This Canadian made comedy/drama, set in Hamilton, Ontario in 1954, is a sweet and – at times – goofy story that becomes increasingly poignant as the minutes tick by.
It’s the fictional tale of a wayward 9th grader, Ralph (Adam Butcher), who is secretly living on his own while his widowed, hospitalized mother remains immersed in a coma. Frequently in trouble with Father Fitzpatrick (Gordon Pinsent), the principal of his all-boys, Catholic school, Ralph is considered something of a joke among peers until he decides to pull off a miracle that could save his mother, i.e., winning the Boston Marathon. Coached by a younger priest and former runner, Father Hibbert (Campbell Scott), whose cynicism has been lifted by the boy’s pure hope, Ralph applies himself to his unlikely mission, fending off naysayers and getting help along a very challenging path from sundry allies and friends.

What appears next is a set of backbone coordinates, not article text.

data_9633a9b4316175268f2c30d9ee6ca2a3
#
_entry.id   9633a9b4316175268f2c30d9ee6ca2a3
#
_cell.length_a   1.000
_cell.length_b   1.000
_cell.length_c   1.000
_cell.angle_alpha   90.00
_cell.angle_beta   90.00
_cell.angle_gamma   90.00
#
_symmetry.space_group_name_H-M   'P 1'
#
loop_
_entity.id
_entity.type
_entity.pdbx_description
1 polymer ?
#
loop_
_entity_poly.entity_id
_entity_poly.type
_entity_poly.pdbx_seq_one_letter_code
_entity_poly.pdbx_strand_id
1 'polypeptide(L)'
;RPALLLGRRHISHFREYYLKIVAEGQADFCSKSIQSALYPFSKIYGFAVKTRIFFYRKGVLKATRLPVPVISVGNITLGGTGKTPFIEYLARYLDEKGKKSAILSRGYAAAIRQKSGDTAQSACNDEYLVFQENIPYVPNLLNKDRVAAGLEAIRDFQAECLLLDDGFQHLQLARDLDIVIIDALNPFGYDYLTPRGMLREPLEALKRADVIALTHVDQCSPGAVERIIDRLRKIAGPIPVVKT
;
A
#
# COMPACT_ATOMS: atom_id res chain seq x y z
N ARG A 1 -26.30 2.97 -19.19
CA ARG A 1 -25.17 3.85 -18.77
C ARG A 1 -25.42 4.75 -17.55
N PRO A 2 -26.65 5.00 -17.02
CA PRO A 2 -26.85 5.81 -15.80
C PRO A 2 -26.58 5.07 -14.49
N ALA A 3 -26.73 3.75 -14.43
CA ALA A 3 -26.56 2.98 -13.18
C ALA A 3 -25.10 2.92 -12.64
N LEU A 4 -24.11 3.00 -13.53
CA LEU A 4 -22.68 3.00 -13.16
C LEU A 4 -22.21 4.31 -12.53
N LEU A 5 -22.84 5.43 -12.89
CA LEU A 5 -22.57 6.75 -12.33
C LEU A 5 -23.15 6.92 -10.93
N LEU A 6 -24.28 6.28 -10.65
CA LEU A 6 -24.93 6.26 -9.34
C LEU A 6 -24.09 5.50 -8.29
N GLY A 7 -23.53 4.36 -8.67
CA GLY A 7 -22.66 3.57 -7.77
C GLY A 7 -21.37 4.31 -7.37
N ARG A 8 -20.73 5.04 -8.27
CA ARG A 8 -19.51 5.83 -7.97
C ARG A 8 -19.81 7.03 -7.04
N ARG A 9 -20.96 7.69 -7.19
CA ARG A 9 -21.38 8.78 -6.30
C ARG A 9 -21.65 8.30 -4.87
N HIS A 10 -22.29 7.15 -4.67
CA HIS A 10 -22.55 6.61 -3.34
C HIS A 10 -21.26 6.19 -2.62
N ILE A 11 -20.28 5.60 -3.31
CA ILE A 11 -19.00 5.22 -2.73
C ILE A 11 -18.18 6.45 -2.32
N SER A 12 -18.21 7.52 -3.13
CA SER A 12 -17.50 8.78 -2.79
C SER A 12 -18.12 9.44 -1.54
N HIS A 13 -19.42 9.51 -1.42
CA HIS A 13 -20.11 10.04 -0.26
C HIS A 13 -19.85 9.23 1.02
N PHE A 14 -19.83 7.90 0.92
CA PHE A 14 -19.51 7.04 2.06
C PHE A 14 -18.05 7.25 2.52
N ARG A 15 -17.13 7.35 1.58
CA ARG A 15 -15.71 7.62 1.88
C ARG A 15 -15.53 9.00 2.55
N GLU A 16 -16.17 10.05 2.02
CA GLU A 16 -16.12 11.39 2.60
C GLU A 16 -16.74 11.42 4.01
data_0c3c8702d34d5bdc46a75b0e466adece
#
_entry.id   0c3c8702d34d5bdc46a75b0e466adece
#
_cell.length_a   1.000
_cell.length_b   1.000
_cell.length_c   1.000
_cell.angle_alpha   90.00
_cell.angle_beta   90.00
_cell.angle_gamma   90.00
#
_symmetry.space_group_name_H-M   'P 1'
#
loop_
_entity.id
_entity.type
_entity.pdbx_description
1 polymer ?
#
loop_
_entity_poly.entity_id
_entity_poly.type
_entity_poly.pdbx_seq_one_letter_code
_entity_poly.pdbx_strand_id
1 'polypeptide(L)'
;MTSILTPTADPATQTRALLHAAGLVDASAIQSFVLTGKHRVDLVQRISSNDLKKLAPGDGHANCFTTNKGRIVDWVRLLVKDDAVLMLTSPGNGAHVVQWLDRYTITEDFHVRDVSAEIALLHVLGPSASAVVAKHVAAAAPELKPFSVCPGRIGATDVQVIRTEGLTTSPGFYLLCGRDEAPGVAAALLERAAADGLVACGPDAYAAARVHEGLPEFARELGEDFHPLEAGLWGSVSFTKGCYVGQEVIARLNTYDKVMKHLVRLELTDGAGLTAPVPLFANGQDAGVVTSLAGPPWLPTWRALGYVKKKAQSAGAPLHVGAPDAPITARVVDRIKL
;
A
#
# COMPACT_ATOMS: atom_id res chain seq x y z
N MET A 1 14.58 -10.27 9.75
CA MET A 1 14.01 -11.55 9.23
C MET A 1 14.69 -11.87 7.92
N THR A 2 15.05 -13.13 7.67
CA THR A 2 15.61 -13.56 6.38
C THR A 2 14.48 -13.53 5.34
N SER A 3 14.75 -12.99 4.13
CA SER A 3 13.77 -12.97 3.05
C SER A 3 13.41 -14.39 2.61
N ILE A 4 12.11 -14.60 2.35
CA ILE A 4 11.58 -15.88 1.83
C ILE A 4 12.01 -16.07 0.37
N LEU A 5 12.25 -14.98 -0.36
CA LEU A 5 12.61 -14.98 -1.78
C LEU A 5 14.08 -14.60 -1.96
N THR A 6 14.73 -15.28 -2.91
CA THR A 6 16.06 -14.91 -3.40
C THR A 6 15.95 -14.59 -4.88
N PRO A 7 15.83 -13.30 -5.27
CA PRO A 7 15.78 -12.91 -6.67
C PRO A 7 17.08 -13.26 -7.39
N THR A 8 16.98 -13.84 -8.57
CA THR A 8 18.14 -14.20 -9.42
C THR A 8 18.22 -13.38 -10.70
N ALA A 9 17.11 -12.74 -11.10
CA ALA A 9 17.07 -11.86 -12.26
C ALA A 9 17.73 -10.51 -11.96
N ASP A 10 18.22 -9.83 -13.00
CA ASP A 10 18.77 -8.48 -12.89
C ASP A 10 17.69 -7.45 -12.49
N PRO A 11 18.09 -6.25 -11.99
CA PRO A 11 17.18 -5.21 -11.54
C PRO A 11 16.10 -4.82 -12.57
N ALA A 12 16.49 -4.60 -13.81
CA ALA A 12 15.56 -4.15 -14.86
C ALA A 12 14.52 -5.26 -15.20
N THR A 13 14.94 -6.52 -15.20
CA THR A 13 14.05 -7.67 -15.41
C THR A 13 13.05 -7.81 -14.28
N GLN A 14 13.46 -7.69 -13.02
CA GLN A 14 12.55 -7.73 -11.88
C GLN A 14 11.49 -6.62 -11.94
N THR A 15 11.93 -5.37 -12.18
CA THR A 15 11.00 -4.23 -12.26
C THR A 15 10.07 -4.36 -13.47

With her husband Jack perpetually away at work, Margaret Hall raises her children virtually alone. Her teenage son is testing the waters of the adult world, and early one morning she wakes to find the dead body of his gay lover on the beach of their rural lakeside home. What would you do? What is rational and what do you do to protect your child? How far do you go and when do you stop?
A story set against the Mountain Meadows Massacre, the film is based upon the tragedy which occurred in Utah in 1857. A group of settlers, traveling on wagons, was murdered by the native Mormons. All together, about 140 souls of men, women and children, were taken.